Who doesn’t love treating their dog to a tasty and delicious treat?
Dog biscuits as we know them, a dry, baked, sometimes flat and bone-shaped treat, have been around for only a few hundred years.
The term “dog bread” has been around for a very long while, as far back as the ancient Romans.
However, “dog bread” was usually a slang term to refer to poor quality or old bread that was only “fit for dogs.”
The idea of a quality treat made and sold specifically to be consumed by our canine companions is a relatively new concept.
Since the modern dog biscuit’s invention, the product has changed quite a lot.
Today a dog owner has a massive selection of biscuits, bites, bones, chews, jerky and other treats to choose from.
The Pros of Dog Biscuits
The first and most obvious pro of giving your pup a biscuit is that it is a treat and a reward to share with your pet.
However, the use of a treat or biscuit goes beyond a simple tasty reward.
Small treats are a staple tool for dog and puppy training. A pocket full of treats is a common scene with professional trainers.
Along with an incentive to learn and behave, dog biscuits can have nutritional and even medical benefits.
A wide variety of functional dog treats on the market allow dog owners an absolutely massive selection to supplement their pup’s diet.
Treats with supplements or extra nutritional benefits tout their wares to help with everything from joint pain to skin and coat care to dental hygiene.
If you are concerned about your pup’s health and think that a supplemental treat could benefit them, talk to your veterinarian.
Most veterinarians recognize the benefits of additional supplements for dogs, and many have brands or formulas to recommend for your pup.
Always remember to consult with your veterinarian for anything health related. There is simply no substitute for professional medical advice.
The Cons of Dog Biscuits
Unfortunately, there are some downsides that can come with feeding your dog treats and dog biscuits.
Just like with the industry for treats for humans, lots of dog treats on the market can be considered “junk food.”
Plenty of available dog treats are high calorie, low nutrition, and made from cheap, bulk ingredients from indeterminate origins.
Treats like this not only don’t supplement your dog’s nutrition, but can quickly contribute to obesity and other serious health issues in dogs.
Along with concerns for health benefits, or lack thereof, there is also a growing concern over the safety of manufactured dog treats.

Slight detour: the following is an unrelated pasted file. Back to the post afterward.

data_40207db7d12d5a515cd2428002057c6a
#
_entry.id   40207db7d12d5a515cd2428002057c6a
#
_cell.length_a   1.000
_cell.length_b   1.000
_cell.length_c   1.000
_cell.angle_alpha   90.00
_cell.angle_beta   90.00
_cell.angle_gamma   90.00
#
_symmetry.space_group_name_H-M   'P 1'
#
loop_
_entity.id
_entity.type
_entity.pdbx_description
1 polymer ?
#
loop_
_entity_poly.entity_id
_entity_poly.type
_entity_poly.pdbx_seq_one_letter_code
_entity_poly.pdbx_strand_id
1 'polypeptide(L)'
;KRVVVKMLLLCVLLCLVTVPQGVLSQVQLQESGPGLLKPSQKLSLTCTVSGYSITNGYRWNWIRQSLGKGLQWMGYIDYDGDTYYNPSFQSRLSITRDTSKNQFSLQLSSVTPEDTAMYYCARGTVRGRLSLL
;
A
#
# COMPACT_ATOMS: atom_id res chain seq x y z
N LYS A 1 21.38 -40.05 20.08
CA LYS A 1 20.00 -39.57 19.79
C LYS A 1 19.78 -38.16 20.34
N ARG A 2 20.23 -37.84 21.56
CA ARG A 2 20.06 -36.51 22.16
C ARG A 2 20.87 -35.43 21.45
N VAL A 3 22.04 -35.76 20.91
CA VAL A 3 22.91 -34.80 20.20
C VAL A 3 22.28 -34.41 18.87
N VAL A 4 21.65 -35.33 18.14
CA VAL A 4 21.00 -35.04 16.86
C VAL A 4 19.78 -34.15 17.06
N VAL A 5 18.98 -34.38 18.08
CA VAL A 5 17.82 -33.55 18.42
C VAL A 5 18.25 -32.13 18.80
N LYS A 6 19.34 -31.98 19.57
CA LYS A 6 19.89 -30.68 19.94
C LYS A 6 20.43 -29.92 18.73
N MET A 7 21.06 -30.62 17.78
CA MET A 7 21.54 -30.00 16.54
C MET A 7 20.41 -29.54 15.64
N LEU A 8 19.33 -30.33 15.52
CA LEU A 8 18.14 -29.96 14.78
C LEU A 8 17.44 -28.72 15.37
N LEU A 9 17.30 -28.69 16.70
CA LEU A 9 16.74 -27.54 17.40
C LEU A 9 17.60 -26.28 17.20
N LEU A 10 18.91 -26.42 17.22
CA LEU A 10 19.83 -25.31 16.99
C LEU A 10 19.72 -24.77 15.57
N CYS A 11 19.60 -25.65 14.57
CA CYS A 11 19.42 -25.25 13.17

Pet owners have had many scares in recent years over contaminated pet food, treats, toys and other items.
Food, treats or toys made overseas in facilities that have little to no regulations for safety or quality is one of the prime concerns for careful pet owners.
Additionally, the desire for safe, healthy and high-quality products has driven the market demand to swing the opposite direction.
Perhaps it’s a passing fad, or a trend here to stay, but super high-quality organic dog treats are gaining popularity in the market as well.
Dog biscuits can be made with ingredients graded for human consumption, sweetened with honey and organic cane sugar, topped off with delicious sounding cinnamon, ginger, spirulina, pumpkin, coconut or even kale.
Thoughtful pet owners have to consider where the middle ground is for dog biscuits.
What products and brands are the best dog biscuits that deliver high-quality, healthy nutrition, and are designed and manufactured with the preferences and needs of the canine in mind?
We went ahead and did some research for you. We compiled a list of some popular and high-quality dog biscuits and dog treats.
This list is by no means complete, and we encourage you to explore on your own for a treat that is the best fit for you and your dog.
An industry favorite for their famous chew bones, Nylabone offers more than just chew toys.
These edible chews are made in the U.S., and have no added sugar, salt, artificial preservatives or artificial colors.
Long lasting, and with a variety of sizes and flavors to choose from, these chew treats are a top choice to many loyal customers.
Greenies are another highly popular product in the dog chew treat industry.
The classic Greenie is a unique chew treat made from soluble, grain-free ingredients that deliver vitamins, minerals and nutrients.
The chewy texture fights plaque, tartar and freshens your dog’s breath all at the same time.
A wide variety of sizes, shapes, flavors and textures guarantees a perfect fit for your pup.
Along with chew treats, Greenies also offers a variety of “pill pocket” treats for sneaky administration of medication.
There are also several treat formulas with supplements to help with health issues such as hip and joint health.
Wellness Core makes all-natural, grain-free, real meat jerky treats with premium ingredients and no artificial colors or flavors.
Made in the U.S., Wellness Core offers a guarantee for quality of their ingredients and product.
Four delicious flavors to choose from include beef, chicken and Lamb, beef and venison, and turkey.
Lastly, if the treats work well, Wellness Core offers a full line of dry and wet food with the same high-quality ingredients and guarantee.
Blue Wilderness is the treat line from the famous Blue Buffalo quality pet foods. They produce healthy dog biscuits along with wet and dry food, and other treats.
These treats are made in the U.S. from high-quality meat, potatoes and vegetables such as peas.
This makes them a great choice for dogs on gluten-free, grain-free, or raw food diets.